State of the Health Service

wiseoldred

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Feb 22, 2005
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Considering the state of the health service and the governments failure to sort it out is it now time for more effective action to be taken. One suggestion has been a general strike starting with one day stoppages and building up to a more prolonged action. Comments please.
 


eurocrat

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Action to be taken by whom? And what would it achive? Health reforms don't happen overnight.
 

blue33

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eurocrat said:
Action to be taken by whom? And what would it achive? Health reforms don't happen overnight.
in this country it seems like they don't happen at all!
 

wiseoldred

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TheBanned said:
You'd hardly credit it that life expectancy has never been higher
Very true for certain sections of society. However, life expectancy increases for many reasons, not least access to good quality health care. For hundreds of people accross the country lying on trollies tonight the reality is that they don't have access to any kind of health care, good or bad. I seriously doubt that the current situation that exists in our health system would be tolerated in any other country in the developed world. Yet Irish people seem to think that there is no problem. For instance, some of the so called politically enlightened that post on this forum seem to think that the crisis in our hospitals is a creation of left wing politics and has no basis in truth. They should get out of their halls of residence more often and visit any hospital in the country to see for themselves.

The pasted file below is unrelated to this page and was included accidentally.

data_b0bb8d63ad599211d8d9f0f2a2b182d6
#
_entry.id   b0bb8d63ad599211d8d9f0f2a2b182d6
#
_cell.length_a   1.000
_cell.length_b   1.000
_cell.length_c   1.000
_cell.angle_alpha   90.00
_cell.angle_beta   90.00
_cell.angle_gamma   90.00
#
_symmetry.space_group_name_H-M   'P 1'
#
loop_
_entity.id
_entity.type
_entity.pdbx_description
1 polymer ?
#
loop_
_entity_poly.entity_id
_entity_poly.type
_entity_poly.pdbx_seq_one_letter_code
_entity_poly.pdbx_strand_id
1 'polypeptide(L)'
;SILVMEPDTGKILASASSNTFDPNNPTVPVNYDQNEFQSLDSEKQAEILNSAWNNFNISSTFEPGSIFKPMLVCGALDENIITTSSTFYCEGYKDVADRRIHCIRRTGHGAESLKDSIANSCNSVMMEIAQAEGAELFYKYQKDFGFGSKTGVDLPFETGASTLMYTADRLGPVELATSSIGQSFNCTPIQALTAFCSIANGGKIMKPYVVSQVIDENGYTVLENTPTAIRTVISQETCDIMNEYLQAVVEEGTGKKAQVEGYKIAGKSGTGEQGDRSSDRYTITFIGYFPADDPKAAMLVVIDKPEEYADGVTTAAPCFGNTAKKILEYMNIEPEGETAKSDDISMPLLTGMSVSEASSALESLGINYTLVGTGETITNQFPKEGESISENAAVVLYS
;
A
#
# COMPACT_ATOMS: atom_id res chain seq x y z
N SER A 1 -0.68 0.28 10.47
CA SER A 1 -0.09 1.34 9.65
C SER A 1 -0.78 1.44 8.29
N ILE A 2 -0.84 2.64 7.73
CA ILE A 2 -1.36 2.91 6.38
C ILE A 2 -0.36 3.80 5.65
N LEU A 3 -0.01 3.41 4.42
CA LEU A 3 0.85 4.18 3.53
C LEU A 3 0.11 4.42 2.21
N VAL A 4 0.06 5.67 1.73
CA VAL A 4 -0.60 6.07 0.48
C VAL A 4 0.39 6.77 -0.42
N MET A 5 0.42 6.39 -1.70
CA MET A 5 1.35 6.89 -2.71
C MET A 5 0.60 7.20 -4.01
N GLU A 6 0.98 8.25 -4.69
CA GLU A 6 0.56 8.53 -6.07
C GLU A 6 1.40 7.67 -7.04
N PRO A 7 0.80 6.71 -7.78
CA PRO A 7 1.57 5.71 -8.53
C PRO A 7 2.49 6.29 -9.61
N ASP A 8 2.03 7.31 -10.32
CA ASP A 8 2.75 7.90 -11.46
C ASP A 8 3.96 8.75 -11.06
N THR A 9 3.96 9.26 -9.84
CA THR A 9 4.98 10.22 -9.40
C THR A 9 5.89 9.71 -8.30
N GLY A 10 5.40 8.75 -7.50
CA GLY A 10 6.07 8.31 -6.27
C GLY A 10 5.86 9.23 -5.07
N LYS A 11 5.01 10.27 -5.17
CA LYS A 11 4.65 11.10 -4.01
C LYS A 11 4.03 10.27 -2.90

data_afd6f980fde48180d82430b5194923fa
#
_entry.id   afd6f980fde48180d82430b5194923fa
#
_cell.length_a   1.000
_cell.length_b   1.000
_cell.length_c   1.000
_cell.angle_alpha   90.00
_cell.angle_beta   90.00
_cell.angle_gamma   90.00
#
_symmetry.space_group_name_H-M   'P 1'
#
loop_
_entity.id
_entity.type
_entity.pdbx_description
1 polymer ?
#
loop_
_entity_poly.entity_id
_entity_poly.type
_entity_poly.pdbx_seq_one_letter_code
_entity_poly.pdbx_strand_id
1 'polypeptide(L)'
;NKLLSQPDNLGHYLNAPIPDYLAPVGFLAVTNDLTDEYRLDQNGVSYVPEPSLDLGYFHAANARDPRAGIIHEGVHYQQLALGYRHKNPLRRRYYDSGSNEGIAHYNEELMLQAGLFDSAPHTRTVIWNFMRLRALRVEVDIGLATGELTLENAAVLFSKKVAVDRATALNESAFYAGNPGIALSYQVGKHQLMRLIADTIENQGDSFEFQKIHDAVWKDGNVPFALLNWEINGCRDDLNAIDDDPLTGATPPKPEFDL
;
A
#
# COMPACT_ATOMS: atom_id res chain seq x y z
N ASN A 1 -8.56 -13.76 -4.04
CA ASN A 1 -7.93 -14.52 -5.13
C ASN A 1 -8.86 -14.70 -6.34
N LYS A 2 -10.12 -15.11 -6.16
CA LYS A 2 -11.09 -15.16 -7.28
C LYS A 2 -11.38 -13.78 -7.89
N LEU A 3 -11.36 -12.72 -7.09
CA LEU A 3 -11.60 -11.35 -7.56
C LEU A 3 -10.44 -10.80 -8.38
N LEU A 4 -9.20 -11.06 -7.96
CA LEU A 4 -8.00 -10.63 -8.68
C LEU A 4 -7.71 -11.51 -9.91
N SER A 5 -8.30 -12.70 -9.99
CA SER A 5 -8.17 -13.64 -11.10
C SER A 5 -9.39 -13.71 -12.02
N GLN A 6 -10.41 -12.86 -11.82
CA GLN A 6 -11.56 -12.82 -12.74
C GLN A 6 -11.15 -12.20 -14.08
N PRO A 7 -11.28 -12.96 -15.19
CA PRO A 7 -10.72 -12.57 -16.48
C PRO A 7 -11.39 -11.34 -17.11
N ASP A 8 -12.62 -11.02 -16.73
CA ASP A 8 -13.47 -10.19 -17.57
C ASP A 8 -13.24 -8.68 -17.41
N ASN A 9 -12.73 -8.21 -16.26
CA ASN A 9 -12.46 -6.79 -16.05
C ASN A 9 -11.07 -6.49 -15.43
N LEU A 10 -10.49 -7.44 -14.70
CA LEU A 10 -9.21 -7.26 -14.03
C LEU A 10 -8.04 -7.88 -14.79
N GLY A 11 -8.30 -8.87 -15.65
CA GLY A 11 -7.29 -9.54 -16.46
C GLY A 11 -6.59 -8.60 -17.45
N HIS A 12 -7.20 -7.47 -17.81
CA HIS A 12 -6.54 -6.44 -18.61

Badnarik_Eire

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Feb 21, 2005
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Strike? If the special intrests kept theit mouths shut and started to co-operate with reform it would go alot faster (ie GPs consultants and admin)

There is a perfectly good reform programme there and it's being implemented.

Once the new structures are in place it will be alot easier to manage things like the a&e crisis and waiting lists.
 

Liberty-101

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Apr 15, 2005
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A prime example of government incompetence from successive administrations, one group has a reform plan that's can't get through and that many disagree with, the other disagrees with it and has no plan.

There should be a complete separation of medicine from the State. Everything but the ambulance service and treatment for people with pre-existing conditions can be more effectively provided in the private sector.

Government involvement has led to bureaucratic top-down management, rapidly escalating prices, costly regulations, criminalisation of doctors, and a stunning level of incompetence.
 

Conor

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Fixed.
 

Kerrygold

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Ah damn, I thought someone was going to point out that the Labour Party where to blame for the Health crisis.